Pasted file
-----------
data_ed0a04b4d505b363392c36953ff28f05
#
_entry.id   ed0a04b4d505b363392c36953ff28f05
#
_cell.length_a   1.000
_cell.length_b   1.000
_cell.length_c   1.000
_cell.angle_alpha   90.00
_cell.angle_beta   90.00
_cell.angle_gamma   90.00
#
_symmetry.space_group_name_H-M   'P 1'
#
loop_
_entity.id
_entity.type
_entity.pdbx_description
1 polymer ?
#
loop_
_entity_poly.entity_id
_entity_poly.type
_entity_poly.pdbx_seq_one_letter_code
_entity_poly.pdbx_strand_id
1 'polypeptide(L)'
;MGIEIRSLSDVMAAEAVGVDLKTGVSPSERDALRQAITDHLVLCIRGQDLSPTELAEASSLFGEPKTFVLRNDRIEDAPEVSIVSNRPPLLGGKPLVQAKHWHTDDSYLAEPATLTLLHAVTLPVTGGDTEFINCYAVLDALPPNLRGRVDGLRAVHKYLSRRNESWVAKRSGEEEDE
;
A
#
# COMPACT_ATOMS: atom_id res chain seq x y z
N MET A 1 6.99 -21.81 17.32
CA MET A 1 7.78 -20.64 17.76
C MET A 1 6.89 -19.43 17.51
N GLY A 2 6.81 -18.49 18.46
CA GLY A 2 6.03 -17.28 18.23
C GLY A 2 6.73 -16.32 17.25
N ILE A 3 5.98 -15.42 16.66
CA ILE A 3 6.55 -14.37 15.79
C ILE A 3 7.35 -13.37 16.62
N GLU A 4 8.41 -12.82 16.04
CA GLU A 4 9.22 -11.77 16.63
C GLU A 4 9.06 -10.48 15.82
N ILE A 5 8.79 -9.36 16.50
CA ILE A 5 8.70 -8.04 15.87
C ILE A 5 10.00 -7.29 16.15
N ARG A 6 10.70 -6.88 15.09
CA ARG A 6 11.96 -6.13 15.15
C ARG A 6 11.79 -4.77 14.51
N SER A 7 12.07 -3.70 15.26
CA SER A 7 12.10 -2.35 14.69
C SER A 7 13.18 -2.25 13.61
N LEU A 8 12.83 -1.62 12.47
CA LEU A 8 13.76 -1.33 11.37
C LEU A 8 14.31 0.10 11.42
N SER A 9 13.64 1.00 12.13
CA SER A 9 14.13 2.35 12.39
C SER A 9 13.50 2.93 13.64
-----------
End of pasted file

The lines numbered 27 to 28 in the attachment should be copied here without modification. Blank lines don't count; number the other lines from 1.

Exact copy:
;
A